A 31-member parliamentary panel, headed by a BJP MP, has sharply criticised the draft transgender rights bill, introduced by the Centre in Lok Sabha last year and pending for approval so far.
Ramesh Bais, a seven-term Lok Sabha MP representing the Raipur constituency, who headed the report by the Standing Committee on Social Justice and Empowerment, pointed out what many activists have already done before: Section 377 of the Indian Penal Code (IPC), which criminalises “unnatural sex”, is a deterrent to transgender people from having full civil rights, including their right to marry, divorce, have a family or adopt a child.
In that sense, the reform by the Supreme Court in 2014, when it ruled in favour of the constitutionality of the third gender as a legitimate identity, was incomplete. While recommending that the State give people of the third gender a spate of welfare rights, including reservation on the basis of their gender identity, it did not fully grapple with the emotional needs of the community and didn’t challenge the constitutionality of Section 377.
The report not only mentions the lacunae in the bill but also points out that “civil rights like marriage and divorce, adoption, etc … are critical to transgender persons’ lives and reality”. In the preface, it assures the transgender community that “a historic shift is underway, you are not alone in your struggle for the end of violence and discrimination.” Calling the movement for the equal rights of the transgender population “a shared struggle”, the report categorically states that being “transgender is not an anomaly. It is part of the spectrum of people’s realities.”
The BJP-led government’s stance on sexual minorities has been, so far, mired in confusions.
When the Supreme Court reinstated Section 377 of the IPC in 2013 after the Delhi High Court challenged its constitutionality in 2009, it had put the onus of repealing it on the Parliament. Since the Narendra Modi-led NDA government came to power in 2014, it has failed to take any action on the draconian law.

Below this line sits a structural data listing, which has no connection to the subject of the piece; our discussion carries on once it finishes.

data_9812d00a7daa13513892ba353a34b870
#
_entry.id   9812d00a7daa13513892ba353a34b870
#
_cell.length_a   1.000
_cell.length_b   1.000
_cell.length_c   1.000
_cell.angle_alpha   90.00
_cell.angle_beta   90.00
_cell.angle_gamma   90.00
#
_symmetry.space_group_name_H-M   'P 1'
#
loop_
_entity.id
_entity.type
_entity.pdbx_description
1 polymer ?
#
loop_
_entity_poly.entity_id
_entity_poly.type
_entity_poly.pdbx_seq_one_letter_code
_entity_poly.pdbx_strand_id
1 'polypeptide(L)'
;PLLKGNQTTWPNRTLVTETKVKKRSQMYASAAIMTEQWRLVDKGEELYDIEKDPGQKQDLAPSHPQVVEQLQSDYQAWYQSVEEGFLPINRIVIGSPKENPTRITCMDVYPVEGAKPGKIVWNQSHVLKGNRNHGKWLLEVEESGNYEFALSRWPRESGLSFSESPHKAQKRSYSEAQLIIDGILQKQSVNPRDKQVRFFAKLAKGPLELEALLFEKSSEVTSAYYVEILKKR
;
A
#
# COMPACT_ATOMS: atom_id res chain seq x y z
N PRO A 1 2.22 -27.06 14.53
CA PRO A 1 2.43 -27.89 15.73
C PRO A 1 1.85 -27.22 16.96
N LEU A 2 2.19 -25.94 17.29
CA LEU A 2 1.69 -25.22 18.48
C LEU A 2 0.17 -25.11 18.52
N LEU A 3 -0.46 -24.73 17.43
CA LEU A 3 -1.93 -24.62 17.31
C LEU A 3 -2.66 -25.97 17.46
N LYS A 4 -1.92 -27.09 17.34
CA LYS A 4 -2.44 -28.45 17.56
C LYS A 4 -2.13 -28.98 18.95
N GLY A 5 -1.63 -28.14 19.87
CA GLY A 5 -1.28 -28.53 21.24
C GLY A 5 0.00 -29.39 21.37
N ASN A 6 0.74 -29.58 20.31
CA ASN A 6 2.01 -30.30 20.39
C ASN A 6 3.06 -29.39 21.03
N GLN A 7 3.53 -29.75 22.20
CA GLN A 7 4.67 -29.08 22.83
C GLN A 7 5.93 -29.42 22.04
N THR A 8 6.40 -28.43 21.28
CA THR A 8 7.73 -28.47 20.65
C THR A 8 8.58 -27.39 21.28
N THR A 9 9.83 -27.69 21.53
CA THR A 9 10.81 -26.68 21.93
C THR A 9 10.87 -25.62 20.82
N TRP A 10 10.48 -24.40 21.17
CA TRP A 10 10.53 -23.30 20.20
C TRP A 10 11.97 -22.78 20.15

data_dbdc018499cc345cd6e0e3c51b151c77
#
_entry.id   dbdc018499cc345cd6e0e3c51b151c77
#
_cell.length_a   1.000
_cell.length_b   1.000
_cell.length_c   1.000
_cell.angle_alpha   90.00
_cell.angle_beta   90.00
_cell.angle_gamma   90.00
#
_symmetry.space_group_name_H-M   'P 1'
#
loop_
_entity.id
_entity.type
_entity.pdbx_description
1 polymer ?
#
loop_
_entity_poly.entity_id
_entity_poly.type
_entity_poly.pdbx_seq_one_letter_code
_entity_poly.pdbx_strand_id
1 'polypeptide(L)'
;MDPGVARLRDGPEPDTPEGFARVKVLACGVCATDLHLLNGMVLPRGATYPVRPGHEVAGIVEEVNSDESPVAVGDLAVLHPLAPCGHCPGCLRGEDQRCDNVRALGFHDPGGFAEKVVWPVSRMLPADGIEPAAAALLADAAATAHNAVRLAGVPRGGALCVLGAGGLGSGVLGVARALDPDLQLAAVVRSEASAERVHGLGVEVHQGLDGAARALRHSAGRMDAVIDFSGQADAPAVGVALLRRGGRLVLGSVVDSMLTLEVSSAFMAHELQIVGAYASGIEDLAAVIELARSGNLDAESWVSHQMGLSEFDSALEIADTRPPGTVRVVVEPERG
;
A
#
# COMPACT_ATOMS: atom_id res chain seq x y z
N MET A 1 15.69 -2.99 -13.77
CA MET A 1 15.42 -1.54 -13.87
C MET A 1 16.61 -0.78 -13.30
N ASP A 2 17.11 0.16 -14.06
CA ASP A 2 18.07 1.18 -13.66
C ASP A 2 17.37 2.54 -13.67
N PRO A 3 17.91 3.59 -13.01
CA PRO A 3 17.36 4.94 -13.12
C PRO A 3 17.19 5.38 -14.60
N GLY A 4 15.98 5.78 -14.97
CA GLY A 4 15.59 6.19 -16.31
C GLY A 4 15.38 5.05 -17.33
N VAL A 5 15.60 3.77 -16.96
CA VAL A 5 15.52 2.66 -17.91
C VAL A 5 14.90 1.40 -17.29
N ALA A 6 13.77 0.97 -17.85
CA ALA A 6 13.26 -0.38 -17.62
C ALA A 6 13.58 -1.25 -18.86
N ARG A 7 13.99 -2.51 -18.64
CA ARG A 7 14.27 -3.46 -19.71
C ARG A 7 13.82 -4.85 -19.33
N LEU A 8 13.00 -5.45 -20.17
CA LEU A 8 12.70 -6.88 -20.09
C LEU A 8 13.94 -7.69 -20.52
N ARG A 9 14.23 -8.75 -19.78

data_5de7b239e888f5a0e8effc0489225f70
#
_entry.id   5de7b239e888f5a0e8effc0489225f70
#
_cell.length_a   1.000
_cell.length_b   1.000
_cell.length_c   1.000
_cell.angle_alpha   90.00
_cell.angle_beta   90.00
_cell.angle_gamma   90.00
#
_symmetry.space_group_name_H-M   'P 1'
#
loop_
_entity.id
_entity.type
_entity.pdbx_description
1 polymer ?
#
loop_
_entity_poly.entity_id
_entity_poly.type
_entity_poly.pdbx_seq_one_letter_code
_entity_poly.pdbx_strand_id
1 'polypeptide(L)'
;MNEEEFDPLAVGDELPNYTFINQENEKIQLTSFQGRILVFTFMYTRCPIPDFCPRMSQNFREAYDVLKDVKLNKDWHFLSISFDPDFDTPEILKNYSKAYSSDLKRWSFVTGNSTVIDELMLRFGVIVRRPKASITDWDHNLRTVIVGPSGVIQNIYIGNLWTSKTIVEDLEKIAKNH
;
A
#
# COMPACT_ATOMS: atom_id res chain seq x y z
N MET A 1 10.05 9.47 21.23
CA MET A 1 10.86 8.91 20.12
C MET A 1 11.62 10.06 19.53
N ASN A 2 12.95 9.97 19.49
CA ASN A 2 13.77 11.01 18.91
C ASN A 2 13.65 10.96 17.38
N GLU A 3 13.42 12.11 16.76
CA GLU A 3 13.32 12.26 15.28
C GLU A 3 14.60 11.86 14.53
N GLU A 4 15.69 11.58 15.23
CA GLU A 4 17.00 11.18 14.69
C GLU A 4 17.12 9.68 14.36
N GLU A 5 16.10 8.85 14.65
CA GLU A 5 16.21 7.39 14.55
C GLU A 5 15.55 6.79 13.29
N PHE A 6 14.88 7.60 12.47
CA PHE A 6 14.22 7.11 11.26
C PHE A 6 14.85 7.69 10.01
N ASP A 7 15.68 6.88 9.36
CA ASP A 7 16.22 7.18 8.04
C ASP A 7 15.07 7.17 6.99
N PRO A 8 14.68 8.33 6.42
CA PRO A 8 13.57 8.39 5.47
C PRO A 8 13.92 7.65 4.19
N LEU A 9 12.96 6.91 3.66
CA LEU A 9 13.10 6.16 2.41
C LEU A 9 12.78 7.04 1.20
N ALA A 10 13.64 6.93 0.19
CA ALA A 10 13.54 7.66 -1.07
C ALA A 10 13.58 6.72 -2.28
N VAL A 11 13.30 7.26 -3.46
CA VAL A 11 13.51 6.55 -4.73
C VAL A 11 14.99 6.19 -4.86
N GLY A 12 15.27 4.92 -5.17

In this situation of impasse, the parliamentary panel’s report, especially since it is headed by a veteran BJP MP, is likely to step up pressure on the government in power to reconsider its views on sexual minorities, especially since it minces no words in making its own stand clear.
“While there is no shame in being gay, lesbian, bisexual, transgender or intersex of even straight — there is most certainly shame and dishonour in being a homophobe, a transphobe and a bigot,” the report says, for instance.
HuffPost India recently reported a gradual shift towards transgender employees in the Indian workforce, though the road ahead remains long and rocky. There are, officially, nearly 5 lakh transgender people in the country, though unofficial estimates peg the number to close to 20 lakhs.
While the law now legitimises the existence of transgender people, many areas of bureaucratic as well as political muddle persist. These need to be addressed firmly and with clarity for the benefits of the legal provisions to trickle down to the community. Society has to be also made accountable for every small act of injustice it metes out to transgender people.
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